Yesterday marked the end of an 80-year era for Avista, with the release of wooden flashboards at our Nine Mile Falls Dam on the Spokane River. Watch the two-minute video
to see what it looked like to release the flashboards.
In 1928 Avista began installing the five-foot high, hand-built flashboards at the top of the face of the dam, extending the normal dam height to 63 feet (without the flash boards its 58 feet). Later, the flashboard height was doubled to a total height of 10 feet. Flashboards are installed annually in four sections: two upper and two lower. Yesterday we released the two upper sections, and we’ll release the remaining sections later this spring, for the final time.
The flashboards, constructed with sheets of plywood and solid wood beams, allow operators to hold back more water in the forebay for power generation when river levels are lower. They are installed each summer and removed in late winter or early spring, as river levels begin to rise again.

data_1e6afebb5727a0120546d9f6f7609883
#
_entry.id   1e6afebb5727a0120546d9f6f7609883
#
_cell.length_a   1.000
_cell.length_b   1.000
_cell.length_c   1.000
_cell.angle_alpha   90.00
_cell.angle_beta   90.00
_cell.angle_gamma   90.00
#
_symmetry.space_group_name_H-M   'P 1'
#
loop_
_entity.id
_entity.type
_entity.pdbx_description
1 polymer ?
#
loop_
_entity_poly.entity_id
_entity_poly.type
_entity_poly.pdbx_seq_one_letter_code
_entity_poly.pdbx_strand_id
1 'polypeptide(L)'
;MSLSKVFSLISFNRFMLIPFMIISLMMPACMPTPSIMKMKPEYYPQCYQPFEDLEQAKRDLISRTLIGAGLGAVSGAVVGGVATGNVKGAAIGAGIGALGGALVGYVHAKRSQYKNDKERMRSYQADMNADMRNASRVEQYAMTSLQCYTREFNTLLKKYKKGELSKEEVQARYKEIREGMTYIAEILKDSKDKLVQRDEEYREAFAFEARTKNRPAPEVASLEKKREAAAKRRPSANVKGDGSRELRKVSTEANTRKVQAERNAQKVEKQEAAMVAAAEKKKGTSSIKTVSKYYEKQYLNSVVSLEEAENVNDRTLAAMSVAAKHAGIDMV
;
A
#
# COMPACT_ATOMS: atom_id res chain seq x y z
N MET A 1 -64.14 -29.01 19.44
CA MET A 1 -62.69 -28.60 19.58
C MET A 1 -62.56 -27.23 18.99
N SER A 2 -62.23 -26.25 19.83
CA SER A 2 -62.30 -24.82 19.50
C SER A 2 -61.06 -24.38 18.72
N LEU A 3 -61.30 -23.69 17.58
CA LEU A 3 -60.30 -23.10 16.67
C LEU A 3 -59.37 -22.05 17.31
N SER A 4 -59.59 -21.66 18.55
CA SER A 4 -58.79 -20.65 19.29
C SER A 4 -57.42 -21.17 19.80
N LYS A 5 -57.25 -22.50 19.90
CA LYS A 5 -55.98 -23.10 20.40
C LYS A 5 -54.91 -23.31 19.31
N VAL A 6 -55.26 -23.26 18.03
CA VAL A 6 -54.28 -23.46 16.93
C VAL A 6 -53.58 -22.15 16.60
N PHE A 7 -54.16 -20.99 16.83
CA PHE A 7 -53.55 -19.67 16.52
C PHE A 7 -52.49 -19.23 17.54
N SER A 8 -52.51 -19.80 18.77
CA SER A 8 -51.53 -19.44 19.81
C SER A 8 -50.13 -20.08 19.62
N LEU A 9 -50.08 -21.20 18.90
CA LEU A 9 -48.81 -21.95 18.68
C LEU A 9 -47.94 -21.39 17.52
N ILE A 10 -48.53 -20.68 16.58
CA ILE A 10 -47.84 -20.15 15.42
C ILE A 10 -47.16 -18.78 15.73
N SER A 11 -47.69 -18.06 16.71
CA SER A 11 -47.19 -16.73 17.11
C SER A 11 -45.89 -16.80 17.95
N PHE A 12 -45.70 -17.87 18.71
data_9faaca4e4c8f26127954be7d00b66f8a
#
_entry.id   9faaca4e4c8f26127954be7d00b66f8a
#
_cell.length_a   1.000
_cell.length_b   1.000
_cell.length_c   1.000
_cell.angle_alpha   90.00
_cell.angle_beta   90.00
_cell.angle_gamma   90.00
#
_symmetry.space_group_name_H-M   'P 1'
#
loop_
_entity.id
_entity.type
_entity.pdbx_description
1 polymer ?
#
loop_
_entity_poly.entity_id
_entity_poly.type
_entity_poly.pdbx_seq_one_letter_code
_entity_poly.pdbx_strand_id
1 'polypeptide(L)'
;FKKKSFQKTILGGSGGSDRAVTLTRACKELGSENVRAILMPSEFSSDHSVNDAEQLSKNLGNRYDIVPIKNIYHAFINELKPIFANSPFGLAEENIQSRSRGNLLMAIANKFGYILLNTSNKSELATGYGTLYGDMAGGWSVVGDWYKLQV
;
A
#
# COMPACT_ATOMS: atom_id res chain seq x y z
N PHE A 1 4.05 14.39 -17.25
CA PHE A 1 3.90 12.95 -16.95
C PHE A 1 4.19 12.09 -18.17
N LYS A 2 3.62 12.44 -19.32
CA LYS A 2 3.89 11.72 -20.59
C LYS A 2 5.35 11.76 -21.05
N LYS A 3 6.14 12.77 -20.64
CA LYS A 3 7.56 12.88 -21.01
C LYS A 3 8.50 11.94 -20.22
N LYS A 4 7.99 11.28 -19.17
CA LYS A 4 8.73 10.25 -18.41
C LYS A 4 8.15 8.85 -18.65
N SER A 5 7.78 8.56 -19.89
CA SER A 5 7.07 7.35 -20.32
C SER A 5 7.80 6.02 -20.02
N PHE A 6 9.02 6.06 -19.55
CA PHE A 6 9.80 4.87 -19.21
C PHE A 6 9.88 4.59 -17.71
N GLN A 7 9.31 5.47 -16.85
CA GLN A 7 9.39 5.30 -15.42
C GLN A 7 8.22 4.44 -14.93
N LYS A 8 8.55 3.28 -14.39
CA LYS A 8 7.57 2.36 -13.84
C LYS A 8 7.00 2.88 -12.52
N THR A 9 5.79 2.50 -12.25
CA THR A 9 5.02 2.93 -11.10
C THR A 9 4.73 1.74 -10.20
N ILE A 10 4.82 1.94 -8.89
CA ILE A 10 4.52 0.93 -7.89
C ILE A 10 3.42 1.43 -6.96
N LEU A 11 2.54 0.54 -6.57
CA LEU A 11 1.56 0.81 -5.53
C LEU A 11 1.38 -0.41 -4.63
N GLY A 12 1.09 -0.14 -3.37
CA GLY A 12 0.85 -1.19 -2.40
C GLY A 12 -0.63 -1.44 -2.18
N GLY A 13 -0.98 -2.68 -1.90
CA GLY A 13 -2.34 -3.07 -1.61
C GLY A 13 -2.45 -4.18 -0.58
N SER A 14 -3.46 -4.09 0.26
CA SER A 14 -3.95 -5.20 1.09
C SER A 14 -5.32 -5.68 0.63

Beginning this summer, Avista will replace the wooden flashboards at Nine Mile with an automated spillway that will give operators the ability to raise and lower the height of the spillway as needed. This new spillway, required under our FERC Spokane River Project license, will allow us to maintain the reservoir pool at a more constant level throughout the entire year, partly because it eliminates the need to lower the reservoir each summer to install flashboards.
Just a reminder – if you’re out on the river for any reason, be careful. High river levels, run-off from recent storms and the flashboard release have resulted in extra debris in the water, especially downstream from Nine Mile Dam. The video shows a few rather large trees and other items floating down the river.